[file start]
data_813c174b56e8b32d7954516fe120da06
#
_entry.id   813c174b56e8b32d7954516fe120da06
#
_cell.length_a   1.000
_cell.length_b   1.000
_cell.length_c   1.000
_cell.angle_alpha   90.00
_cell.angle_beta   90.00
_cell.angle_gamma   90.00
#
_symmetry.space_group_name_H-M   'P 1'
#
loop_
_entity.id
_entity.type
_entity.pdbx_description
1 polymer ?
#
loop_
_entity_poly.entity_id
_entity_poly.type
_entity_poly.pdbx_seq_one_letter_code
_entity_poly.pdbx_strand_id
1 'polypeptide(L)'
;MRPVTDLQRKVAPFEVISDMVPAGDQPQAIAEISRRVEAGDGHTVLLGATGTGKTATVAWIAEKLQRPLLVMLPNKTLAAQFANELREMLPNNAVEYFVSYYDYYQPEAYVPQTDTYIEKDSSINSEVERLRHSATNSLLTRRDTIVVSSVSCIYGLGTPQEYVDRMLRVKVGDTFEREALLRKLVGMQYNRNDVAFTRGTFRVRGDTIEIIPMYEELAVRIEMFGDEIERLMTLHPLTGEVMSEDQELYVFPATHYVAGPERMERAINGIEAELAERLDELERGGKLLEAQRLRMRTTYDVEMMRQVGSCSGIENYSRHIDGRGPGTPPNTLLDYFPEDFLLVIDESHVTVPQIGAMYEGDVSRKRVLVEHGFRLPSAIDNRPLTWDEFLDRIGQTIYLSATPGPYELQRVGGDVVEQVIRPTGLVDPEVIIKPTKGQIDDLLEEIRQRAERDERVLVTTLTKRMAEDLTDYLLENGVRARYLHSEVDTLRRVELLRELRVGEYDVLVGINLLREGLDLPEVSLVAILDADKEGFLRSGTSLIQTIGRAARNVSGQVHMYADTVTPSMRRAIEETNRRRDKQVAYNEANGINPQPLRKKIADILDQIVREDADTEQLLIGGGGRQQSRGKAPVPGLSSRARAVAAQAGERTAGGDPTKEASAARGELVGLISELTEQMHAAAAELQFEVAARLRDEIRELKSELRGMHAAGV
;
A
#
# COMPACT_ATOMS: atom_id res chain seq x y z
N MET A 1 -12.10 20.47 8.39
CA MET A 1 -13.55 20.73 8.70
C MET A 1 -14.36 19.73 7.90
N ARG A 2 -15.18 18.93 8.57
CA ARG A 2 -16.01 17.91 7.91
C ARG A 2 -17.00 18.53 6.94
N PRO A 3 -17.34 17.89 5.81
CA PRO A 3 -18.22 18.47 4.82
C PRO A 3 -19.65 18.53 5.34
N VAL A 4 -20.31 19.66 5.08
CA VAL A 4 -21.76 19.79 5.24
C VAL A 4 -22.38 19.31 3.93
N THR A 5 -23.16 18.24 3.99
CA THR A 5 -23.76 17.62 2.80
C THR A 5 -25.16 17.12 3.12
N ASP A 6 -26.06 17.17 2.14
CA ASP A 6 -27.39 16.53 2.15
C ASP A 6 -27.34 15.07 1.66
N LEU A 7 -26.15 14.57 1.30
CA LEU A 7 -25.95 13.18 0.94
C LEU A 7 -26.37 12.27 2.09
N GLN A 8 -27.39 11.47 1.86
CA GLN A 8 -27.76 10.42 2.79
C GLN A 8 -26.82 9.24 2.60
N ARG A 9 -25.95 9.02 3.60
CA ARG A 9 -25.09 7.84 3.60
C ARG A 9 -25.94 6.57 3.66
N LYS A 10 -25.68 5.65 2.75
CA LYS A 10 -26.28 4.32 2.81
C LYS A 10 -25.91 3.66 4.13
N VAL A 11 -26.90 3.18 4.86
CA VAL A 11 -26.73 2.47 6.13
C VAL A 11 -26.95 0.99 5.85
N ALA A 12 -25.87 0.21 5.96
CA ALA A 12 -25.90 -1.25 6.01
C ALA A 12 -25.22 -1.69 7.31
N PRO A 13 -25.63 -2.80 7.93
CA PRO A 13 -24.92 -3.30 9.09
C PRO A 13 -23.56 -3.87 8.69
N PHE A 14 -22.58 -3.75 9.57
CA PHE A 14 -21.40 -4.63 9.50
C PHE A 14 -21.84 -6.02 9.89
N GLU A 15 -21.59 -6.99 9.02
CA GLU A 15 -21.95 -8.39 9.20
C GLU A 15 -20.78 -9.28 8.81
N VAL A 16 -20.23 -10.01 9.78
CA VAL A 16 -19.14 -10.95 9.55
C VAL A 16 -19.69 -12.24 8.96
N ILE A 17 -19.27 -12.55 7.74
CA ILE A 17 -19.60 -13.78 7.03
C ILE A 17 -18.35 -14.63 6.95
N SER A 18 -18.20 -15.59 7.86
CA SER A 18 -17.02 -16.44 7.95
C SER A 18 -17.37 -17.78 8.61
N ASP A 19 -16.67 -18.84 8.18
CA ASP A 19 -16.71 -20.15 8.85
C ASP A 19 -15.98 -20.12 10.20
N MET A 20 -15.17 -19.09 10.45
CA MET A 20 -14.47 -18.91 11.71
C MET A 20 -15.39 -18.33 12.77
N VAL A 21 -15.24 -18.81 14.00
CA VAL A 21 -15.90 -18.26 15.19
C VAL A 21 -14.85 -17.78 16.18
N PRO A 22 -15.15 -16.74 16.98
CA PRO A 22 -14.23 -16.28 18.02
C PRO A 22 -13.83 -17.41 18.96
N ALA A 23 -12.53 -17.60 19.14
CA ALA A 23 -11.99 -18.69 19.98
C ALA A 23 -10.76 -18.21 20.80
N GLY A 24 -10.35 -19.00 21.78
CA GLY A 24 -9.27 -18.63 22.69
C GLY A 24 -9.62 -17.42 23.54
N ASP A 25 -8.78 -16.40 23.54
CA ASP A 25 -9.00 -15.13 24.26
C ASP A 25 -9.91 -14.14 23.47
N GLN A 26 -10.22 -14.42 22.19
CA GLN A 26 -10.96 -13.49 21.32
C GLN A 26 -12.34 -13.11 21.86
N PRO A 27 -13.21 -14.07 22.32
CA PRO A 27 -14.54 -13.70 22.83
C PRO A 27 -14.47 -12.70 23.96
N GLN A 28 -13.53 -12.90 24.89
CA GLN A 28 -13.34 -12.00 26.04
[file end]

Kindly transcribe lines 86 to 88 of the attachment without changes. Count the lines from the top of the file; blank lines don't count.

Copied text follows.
CA ASP A 19 -16.71 -20.15 8.85
C ASP A 19 -15.98 -20.12 10.20
N MET A 20 -15.17 -19.09 10.45